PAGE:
HTML and CSS Reference
■ The draft CSS3 box model proposes adding support for text that runs from top to bottom—as is traditional
in Chinese and Japanese, and making collapsing margins dependent on the direction of the content. The rules
remain unchanged for horizontal text—adjacent vertical margins collapse, while horizontal ones are preserved. For
vertical text, the rules are reversed.
Isn't There an Easier Box Model?
You're not alone if you think that the CSS box model is counterintuitive. Surely it would be much easier to
calculate width and height from the outer edge of one border to the outside of the opposite border? In other
words, include padding and borders in the overall dimensions. In fact, that's how Internet Explorer interpreted
the CSS specification when it first supported CSS. However, the web standards community generally agreed that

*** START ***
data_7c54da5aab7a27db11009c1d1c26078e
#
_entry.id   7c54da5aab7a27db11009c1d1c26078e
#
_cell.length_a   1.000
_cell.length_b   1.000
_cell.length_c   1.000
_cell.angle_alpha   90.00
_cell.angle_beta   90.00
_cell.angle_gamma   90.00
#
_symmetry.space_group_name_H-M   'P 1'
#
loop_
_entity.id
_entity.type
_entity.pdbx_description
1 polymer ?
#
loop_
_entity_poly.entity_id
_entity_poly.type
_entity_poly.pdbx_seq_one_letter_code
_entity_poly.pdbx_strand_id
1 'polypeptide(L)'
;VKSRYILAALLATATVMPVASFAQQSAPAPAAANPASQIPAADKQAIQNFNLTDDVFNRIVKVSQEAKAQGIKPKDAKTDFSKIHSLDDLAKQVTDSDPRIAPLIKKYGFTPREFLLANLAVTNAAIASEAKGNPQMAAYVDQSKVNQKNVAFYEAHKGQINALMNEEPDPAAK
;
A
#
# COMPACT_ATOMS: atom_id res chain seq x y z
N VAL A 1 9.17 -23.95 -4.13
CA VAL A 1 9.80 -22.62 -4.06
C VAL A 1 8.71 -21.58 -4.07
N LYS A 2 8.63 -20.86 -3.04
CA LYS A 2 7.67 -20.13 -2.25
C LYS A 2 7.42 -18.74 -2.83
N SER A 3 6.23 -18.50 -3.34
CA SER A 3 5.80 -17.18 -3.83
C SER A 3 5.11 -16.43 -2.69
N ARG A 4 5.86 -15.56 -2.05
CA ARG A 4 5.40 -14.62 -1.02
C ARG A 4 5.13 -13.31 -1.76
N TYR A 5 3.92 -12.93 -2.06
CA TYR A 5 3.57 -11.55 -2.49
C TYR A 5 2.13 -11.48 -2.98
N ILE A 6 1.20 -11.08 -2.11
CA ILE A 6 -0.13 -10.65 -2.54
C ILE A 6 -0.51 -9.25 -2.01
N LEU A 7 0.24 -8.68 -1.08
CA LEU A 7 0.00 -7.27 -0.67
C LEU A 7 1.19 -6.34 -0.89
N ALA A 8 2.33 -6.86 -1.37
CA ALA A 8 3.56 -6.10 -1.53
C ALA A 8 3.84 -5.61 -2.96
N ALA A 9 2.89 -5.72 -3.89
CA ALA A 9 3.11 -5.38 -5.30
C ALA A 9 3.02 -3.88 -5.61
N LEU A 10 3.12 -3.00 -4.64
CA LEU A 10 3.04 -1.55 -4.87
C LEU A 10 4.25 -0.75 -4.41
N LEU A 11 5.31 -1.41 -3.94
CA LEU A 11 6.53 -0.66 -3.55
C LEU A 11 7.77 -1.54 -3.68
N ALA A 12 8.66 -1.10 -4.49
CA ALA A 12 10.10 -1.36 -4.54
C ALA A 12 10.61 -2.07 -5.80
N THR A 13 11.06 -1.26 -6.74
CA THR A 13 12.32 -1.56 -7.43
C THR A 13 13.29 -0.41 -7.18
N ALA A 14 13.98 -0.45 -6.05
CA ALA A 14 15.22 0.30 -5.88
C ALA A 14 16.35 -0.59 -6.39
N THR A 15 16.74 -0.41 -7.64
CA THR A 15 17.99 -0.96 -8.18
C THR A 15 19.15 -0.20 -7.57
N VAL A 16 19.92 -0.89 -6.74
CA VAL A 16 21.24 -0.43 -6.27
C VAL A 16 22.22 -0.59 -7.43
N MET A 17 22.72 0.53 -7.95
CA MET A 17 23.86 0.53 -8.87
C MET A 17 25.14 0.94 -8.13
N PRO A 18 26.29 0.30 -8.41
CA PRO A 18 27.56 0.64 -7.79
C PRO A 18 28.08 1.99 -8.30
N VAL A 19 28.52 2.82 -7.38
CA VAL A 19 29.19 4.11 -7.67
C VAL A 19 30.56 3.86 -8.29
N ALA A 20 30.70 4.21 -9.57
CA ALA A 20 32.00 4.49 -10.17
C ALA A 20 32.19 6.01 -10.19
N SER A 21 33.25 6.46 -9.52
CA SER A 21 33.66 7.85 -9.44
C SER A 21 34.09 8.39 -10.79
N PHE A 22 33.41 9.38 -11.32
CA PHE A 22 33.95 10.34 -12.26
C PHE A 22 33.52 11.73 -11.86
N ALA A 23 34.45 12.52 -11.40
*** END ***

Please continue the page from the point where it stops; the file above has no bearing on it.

IE's version of the box model was wrong. All other browsers implemented the box model as described in
Figure 6-1 , and Microsoft fell in line when it released IE 6 in 2001.
So, for more than a decade, web designers have grown accustomed to calculating width and height by
deducting the dimensions of padding and borders. But CSS3 offers a way of turning back the clock to the original
Microsoft box model using the box-sizing property, which accepts the values listed in Table 6-5 .
Table 6-5. Values Accepted by the box-sizing Property
Width and height apply only to the content box (see Figure 6-1 ). This is the default.
Width and height include both content and padding.
Width and height include content, padding, and borders.
* This value might be dropped from the final specification.
Because content-box results in the standard box model described at the beginning of this chapter, and
padding-box might be dropped from the final specification, border-box is the only value of interest. Setting
box-sizing to border-box makes width and height calculations more intuitive by including padding and
borders, as shown in Figure 6-6 .
Figure 6-6. Setting box-sizing to border-box changes the way width and height are calculated